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Founded in II 3320 or shortly thereafter; invaded and occupied by the Witch-king in III 19741
The southern end of the North Downs, roughly one hundred miles north from Bree
Founded by Elendil after his escape from the Downfall of Númenor
The royal seat of Kings of the House of Isildur
fo'rnost e'rine (The last syllable of erain rhymes with English 'fine' or 'shine')
fornost means 'north-fortress'; erain translates as 'kings'2
Other names
Fornost Erain was the full form of this city's name, but it is more often referred to simply as Fornost


About this entry:

  • Updated 2 January 2016
  • This entry is complete

Fornost Erain

The city of the Kings of Arthedain

Map of Fornost

A fortress city of the Northern Dúnedain, situated at the southern end of the range of hills known as the North Downs, at the northern end of the great North-South Road that led to distant Gondor and the South-kingdom. The city's name translates literally as 'northern fortress', but is also translated by the equivalent 'Norbury' (or, in full, Fornost Erain, 'Norbury of the Kings').

During the early history of Arnor, Fornost was an important city, but not the capital of the High Kings. They ruled from Annúminas on Nenuial, about a hundred miles to the west. It was only after the breakup of the North-kingdom into three lesser realms that Fornost became a seat of Kings. Amlaith son of Eärendur, first of the Kings of Arthedain, established himself here, and indeed is known to history as 'Amlaith of Fornost'.

The history of Arthedain was one of almost constant warfare against Angmar and its allies. In the year III 1409, an immense attack from Angmar saw the destruction of the Tower of Amon Sûl that guarded Arthedain's borders, but the palantír held there was rescued and taken back to Fornost. From this time both the active Stones of Seeing held by the North-kingdom were at Fornost.

The Kings at Fornost held against Angmar for nearly six more centuries, but in III 1974 the Witch-king of Angmar finally succeeded in breaching the city's defences, driving out its people and filling Fornost with his own followers. The last King of Arthedain was Arvedui, who fled from Fornost with the palantíri, but was lost in the cold northern seas.

The Witch-king would not hold Fornost for long. In the following year, Eärnur of Gondor led a force northwards that not only avenged the North-kingdom by driving the Witch-king out of Fornost but, in a climactic battle, overthrew Angmar itself. Though their enemies were now destroyed, the Northern Dúnedain were too diminished to re-establish the city.

After this time the former inhabitants of Fornost became a wandering people, and Aranarth son of Arvedui became the first Chieftain of the North, rather than King of Arthedain. Fornost itself fell into ruin and decay, and in the thousand years that followed, it became a forgotten and ruinous place, little visited except by the Rangers, and known to the peoples who lived nearby as 'Deadmen's Dike'.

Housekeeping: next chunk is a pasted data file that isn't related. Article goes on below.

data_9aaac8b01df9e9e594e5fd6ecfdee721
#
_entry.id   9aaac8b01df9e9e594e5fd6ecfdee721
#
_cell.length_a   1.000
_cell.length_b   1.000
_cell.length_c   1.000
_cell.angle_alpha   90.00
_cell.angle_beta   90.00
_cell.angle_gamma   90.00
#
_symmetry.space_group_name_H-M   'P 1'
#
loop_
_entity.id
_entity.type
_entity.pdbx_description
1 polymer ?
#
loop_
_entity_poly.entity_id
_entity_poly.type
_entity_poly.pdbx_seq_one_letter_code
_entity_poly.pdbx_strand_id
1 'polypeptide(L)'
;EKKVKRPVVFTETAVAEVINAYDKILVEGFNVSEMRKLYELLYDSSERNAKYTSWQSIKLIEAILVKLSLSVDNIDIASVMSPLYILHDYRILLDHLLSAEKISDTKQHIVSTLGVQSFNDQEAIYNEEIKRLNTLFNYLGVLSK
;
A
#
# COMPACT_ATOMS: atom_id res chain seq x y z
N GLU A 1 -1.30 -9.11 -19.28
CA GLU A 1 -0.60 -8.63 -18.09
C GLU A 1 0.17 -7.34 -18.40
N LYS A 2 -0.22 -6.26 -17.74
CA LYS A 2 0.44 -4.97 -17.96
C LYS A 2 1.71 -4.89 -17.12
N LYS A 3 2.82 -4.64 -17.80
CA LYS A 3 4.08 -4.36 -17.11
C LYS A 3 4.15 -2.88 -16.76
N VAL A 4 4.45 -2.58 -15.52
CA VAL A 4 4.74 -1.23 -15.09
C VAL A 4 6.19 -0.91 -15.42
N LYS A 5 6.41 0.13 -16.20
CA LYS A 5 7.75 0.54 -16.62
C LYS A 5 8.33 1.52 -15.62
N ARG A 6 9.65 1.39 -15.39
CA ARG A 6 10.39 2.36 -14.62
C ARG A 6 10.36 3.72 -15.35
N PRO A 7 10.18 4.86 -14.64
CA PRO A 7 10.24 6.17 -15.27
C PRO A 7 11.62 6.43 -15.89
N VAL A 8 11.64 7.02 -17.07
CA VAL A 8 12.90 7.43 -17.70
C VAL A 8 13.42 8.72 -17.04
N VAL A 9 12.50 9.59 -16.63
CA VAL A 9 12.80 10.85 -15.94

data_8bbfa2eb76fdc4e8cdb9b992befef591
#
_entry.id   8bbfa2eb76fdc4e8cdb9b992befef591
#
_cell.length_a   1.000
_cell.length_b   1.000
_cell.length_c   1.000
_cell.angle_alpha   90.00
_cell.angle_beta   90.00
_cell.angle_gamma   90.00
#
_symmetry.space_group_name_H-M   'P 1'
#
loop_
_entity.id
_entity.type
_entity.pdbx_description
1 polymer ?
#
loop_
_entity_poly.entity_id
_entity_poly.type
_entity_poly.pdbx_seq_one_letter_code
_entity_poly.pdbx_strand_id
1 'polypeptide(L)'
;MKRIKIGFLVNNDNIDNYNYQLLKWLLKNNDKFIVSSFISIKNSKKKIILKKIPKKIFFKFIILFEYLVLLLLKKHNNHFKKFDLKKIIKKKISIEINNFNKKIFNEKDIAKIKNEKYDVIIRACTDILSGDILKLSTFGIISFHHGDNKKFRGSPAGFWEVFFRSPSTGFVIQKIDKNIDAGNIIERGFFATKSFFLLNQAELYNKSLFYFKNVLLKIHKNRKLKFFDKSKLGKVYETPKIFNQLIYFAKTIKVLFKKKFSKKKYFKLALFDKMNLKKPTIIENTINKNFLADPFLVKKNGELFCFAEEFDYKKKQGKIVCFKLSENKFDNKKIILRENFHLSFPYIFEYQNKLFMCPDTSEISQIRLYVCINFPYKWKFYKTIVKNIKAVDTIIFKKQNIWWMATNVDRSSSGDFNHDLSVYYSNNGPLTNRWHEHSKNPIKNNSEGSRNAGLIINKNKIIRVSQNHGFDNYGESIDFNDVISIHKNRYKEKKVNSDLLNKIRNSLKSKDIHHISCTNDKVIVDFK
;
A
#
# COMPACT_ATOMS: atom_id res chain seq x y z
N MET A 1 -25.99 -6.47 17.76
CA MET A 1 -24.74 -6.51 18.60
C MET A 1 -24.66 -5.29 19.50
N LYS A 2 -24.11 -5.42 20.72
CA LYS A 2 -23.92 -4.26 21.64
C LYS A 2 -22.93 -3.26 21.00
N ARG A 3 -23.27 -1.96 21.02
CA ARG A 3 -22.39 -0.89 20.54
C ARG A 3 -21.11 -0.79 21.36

The fate of Fornost after the War of the Ring is uncertain, but after Aragorn established himself as a new High King of a Reunited Kingdom, the Wizard Gandalf predicted that it would once again be visited by the King, suggesting that at some point it would be refounded by the Dúnedain.3



The Witch-king's occupation of Fornost only lasted for a year, after which he was expelled by the forces of Gondor. Nonetheless, the Northern Dúnedain seem to have made no attempt to reoccupy their old capital. Their numbers were too few after the desperate fighting of the preceding years, and perhaps the Witch-king also left too great a residue of evil behind him in the city.

Whatever the reason, Fornost fell into desolation and decay over the next thousand years, and was a mere crumbling ruin at the end of the Third Age. After the War of the Ring, Gandalf predicted that Aragorn would come north and rebuild the city, but it's unclear exactly when this refounding of Fornost took place, or indeed whether it happened at all.


This usage is reflected in the Hobbits' names for the city. Their 'Norbury' was a direct translation of the Elvish Fornost, but they also occasionally referred to it as 'Kings' Norbury' or 'Norbury of the Kings', each of which is a translation of the full Elvish form, Fornost Erain.


Gandalf's prediction comes from an exposition on Fornost's history at Bree, after which he tells Barliman Butterbur, 'And the King will come there again one day.' (The Return of the King VI 7, Homeward Bound). This almost seems to give the impression that Fornost will be Aragorn's royal seat, though we know from other sources that he in fact established himself at the more ancient capital of Annúminas. Gandalf must therefore have intended simply that the King would visit Fornost at some point (presumably refounding the city) though we have no confirmation of whether this actually happened.


About this entry:

  • Updated 2 January 2016
  • This entry is complete

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